Excluding, and ultimately excommunicating, dissident elements in this way has been the preferred modus operandi of many far-left (and far-right) political movements over the centuries, but it rarely ends well. What you end up with is an entity comprising solely consensus-breathing careerist clones so narrowly based that it becomes incapable of producing policy innovation or organisational rejuvenation, both essential features of successful political parties.

Of course, Trotter hasn’t the first clue about my political views, but nor would I expect him to. Most of my published writing about New Zealand politics has focussed on my fears (partly outlined above) about how the party has become too narrowly based to win elections.  

As it happens, I suspect my political views would place me comfortably to the left of Trotter on most issues. Like him, I think the neoliberal economic experiments of the 80s and 90s were mostly a disaster, particularly in Africa where I have worked for several years. I believe GST is regressive and set too high, and that it is outrageous that we don’t tax capital gains at least as much as income. I would double school spending (while admittedly sacking bad teachers); legalise and tax cannabis and decriminalise the rest; and advocate prison reforms so progressive they would make Sue Bradford blush.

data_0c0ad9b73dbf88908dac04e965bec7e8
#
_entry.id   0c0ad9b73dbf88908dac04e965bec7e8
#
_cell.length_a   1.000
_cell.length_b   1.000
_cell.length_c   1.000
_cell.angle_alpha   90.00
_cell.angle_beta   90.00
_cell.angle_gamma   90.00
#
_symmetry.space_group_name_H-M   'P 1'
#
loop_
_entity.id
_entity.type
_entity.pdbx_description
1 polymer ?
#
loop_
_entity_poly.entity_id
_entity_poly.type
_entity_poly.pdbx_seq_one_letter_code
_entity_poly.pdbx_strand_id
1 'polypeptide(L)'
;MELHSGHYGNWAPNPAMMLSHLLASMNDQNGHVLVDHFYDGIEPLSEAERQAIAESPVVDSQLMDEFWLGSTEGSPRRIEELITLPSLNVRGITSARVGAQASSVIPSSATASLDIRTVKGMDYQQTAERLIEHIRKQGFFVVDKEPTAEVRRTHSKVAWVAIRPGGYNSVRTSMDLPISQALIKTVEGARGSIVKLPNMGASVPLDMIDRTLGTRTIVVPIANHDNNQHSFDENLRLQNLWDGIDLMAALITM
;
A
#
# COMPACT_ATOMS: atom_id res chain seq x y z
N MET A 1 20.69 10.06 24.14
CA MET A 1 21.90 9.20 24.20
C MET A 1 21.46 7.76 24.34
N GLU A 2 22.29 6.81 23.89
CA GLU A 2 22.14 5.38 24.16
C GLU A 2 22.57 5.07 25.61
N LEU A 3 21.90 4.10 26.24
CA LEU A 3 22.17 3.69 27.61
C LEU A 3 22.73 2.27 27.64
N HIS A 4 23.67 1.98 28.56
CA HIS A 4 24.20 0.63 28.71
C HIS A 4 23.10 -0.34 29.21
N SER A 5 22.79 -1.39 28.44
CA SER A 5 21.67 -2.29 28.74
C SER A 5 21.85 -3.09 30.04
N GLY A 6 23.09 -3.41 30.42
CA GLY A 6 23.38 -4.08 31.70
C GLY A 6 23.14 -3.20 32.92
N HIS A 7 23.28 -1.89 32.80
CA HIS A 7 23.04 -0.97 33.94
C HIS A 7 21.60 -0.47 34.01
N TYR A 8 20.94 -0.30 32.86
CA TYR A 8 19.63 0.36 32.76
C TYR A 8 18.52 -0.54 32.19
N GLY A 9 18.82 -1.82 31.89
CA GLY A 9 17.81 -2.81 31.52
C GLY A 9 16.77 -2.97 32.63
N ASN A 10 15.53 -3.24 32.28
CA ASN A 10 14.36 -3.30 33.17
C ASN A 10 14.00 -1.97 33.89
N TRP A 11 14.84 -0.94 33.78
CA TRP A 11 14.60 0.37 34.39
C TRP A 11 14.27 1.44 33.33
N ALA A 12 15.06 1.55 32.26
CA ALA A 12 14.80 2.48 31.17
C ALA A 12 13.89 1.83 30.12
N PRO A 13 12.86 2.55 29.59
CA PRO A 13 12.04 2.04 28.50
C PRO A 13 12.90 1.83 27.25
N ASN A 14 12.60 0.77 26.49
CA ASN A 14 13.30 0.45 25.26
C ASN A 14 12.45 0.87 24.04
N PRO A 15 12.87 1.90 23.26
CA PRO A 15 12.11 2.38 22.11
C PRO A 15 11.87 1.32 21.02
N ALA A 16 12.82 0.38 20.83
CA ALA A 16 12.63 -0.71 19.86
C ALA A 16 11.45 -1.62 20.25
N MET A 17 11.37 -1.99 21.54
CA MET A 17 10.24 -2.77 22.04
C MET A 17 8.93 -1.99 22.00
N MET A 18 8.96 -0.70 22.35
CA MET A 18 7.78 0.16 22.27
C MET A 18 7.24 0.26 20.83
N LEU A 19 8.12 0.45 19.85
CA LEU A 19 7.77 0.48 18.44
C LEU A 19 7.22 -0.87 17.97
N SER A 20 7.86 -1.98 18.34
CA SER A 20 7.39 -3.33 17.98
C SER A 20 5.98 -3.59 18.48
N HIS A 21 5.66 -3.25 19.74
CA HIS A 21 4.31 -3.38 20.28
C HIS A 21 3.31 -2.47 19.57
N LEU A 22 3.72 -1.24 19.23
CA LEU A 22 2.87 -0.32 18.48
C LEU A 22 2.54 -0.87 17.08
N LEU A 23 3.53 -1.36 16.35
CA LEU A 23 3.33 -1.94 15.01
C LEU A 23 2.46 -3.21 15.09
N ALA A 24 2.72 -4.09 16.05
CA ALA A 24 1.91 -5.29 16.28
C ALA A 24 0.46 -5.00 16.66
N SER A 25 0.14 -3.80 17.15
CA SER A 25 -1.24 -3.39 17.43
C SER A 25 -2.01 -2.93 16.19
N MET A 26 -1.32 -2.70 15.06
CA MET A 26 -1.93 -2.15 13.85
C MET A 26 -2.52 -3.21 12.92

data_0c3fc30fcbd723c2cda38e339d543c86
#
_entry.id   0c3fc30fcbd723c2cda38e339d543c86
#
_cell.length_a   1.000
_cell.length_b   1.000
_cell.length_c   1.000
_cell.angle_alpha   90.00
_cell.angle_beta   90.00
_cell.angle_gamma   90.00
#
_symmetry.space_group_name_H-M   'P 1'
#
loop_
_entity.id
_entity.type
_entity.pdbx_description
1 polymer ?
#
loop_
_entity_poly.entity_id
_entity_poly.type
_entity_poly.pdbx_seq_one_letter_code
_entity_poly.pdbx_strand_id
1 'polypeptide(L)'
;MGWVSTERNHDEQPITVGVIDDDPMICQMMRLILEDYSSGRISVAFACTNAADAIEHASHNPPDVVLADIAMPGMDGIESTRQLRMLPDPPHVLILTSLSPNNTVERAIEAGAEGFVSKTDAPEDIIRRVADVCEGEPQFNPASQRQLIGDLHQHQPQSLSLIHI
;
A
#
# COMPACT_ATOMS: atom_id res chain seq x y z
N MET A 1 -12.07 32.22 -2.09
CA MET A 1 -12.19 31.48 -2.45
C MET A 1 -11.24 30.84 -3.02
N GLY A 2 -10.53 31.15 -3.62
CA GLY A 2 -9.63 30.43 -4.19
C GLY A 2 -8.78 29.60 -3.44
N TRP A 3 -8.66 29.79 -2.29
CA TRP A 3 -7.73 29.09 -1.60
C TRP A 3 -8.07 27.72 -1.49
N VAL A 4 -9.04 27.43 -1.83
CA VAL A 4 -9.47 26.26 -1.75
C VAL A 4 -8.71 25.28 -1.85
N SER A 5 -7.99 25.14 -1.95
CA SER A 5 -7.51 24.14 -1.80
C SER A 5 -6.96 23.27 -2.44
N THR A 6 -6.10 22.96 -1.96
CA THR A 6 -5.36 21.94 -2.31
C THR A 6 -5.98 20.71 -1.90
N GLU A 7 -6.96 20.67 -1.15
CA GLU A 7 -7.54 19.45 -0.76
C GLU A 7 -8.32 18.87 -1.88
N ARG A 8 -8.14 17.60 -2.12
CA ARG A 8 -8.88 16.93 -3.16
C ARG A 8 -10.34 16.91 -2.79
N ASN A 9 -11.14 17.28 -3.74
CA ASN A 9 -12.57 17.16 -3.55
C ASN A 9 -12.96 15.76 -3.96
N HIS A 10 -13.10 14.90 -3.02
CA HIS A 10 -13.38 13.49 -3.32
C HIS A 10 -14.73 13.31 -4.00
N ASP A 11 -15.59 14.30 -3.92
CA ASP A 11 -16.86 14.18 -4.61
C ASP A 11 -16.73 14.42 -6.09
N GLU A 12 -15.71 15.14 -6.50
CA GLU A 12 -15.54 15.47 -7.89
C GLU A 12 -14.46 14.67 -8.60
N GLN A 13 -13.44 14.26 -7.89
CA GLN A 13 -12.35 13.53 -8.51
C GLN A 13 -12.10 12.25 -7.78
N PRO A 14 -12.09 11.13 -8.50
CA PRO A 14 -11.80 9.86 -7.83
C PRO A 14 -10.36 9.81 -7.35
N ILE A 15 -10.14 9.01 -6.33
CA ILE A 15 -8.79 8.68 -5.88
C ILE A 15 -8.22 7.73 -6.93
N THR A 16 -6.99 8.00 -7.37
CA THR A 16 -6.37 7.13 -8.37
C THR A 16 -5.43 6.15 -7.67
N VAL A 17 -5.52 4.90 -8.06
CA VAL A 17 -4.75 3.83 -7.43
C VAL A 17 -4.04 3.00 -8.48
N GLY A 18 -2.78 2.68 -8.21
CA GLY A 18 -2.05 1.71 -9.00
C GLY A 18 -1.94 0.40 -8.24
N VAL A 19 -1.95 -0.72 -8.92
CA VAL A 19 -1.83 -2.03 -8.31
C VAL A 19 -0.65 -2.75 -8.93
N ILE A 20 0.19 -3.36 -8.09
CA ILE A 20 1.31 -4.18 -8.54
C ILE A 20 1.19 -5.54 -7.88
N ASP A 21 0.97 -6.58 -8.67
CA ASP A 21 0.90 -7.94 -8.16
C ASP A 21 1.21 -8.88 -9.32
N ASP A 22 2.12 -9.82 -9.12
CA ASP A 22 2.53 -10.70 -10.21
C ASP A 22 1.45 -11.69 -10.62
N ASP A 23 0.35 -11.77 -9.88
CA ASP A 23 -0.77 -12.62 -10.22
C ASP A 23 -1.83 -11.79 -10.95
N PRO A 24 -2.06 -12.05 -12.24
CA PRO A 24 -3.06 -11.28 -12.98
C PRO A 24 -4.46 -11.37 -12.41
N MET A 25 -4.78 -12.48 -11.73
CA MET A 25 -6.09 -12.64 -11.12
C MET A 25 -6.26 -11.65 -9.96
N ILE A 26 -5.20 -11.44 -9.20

As a gay man, I support same sex marriage as a matter of basic human rights, but share the concern of the radical wing of the LGBT community that the monomaniacal focus on the issue suggests a troubling fixation with heteronormativity. I am, in other words, a fairly doctrinaire leftie, but I am also respectful of the fact that many in the party will disagree with me on matters of policy and principle and that we have have democratic means at our disposal to resolve those differences.  

I am acutely aware of how the arrogance, Nihilism and electoral tone-deafness of many on the left fringe imperil the prospects of any sort of progressive change at all. If this makes me an incrementalist and a right-winger, then tell me where to buy the t-shirt.